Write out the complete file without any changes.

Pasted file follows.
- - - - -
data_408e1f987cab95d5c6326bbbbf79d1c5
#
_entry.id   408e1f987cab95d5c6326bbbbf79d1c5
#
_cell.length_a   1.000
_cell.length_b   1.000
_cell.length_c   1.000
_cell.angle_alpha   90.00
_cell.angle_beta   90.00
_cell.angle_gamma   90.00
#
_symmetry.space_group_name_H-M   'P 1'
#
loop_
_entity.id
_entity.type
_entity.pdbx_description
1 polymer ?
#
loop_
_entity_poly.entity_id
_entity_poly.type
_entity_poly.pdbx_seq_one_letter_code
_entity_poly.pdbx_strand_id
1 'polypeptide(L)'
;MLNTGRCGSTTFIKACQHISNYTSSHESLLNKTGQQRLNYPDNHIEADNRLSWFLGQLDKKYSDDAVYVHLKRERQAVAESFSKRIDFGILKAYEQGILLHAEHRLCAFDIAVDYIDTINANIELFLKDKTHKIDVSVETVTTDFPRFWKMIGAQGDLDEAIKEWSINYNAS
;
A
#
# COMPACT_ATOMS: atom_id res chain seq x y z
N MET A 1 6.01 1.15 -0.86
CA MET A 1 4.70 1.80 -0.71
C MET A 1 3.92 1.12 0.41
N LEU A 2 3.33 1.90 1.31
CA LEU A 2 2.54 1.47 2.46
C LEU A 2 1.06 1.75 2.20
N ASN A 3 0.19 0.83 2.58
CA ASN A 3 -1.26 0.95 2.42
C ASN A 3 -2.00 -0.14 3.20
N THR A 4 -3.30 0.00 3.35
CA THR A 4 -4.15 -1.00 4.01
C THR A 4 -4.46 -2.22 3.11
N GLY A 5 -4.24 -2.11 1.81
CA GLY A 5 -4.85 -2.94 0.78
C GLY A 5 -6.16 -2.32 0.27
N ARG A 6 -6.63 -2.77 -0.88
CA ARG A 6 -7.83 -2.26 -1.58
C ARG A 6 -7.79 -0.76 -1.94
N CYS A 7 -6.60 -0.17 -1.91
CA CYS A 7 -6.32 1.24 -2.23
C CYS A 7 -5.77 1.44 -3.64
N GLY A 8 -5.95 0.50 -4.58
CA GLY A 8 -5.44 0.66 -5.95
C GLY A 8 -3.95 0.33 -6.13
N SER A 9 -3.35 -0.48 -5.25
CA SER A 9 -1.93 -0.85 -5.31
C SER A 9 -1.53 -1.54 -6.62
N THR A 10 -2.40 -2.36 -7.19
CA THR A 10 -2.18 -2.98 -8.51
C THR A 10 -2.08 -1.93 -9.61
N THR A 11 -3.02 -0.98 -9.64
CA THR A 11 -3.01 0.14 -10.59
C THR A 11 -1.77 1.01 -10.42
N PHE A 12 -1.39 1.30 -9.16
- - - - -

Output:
data_408e1f987cab95d5c6326bbbbf79d1c5
#
_entry.id   408e1f987cab95d5c6326bbbbf79d1c5
#
_cell.length_a   1.000
_cell.length_b   1.000
_cell.length_c   1.000
_cell.angle_alpha   90.00
_cell.angle_beta   90.00
_cell.angle_gamma   90.00
#
_symmetry.space_group_name_H-M   'P 1'
#
loop_
_entity.id
_entity.type
_entity.pdbx_description
1 polymer ?
#
loop_
_entity_poly.entity_id
_entity_poly.type
_entity_poly.pdbx_seq_one_letter_code
_entity_poly.pdbx_strand_id
1 'polypeptide(L)'
;MLNTGRCGSTTFIKACQHISNYTSSHESLLNKTGQQRLNYPDNHIEADNRLSWFLGQLDKKYSDDAVYVHLKRERQAVAESFSKRIDFGILKAYEQGILLHAEHRLCAFDIAVDYIDTINANIELFLKDKTHKIDVSVETVTTDFPRFWKMIGAQGDLDEAIKEWSINYNAS
;
A
#
# COMPACT_ATOMS: atom_id res chain seq x y z
N MET A 1 6.01 1.15 -0.86
CA MET A 1 4.70 1.80 -0.71
C MET A 1 3.92 1.12 0.41
N LEU A 2 3.33 1.90 1.31
CA LEU A 2 2.54 1.47 2.46
C LEU A 2 1.06 1.75 2.20
N ASN A 3 0.19 0.83 2.58
CA ASN A 3 -1.26 0.95 2.42
C ASN A 3 -2.00 -0.14 3.20
N THR A 4 -3.30 0.00 3.35
CA THR A 4 -4.15 -1.00 4.01
C THR A 4 -4.46 -2.22 3.11
N GLY A 5 -4.24 -2.11 1.81
CA GLY A 5 -4.85 -2.94 0.78
C GLY A 5 -6.16 -2.32 0.27
N ARG A 6 -6.63 -2.77 -0.88
CA ARG A 6 -7.83 -2.26 -1.58
C ARG A 6 -7.79 -0.76 -1.94
N CYS A 7 -6.60 -0.17 -1.91
CA CYS A 7 -6.32 1.24 -2.23
C CYS A 7 -5.77 1.44 -3.64
N GLY A 8 -5.95 0.50 -4.58
CA GLY A 8 -5.44 0.66 -5.95
C GLY A 8 -3.95 0.33 -6.13
N SER A 9 -3.35 -0.48 -5.25
CA SER A 9 -1.93 -0.85 -5.31
C SER A 9 -1.53 -1.54 -6.62
N THR A 10 -2.40 -2.36 -7.19
CA THR A 10 -2.18 -2.98 -8.51
C THR A 10 -2.08 -1.93 -9.61
N THR A 11 -3.02 -0.98 -9.64
CA THR A 11 -3.01 0.14 -10.59
C THR A 11 -1.77 1.01 -10.42
N PHE A 12 -1.39 1.30 -9.16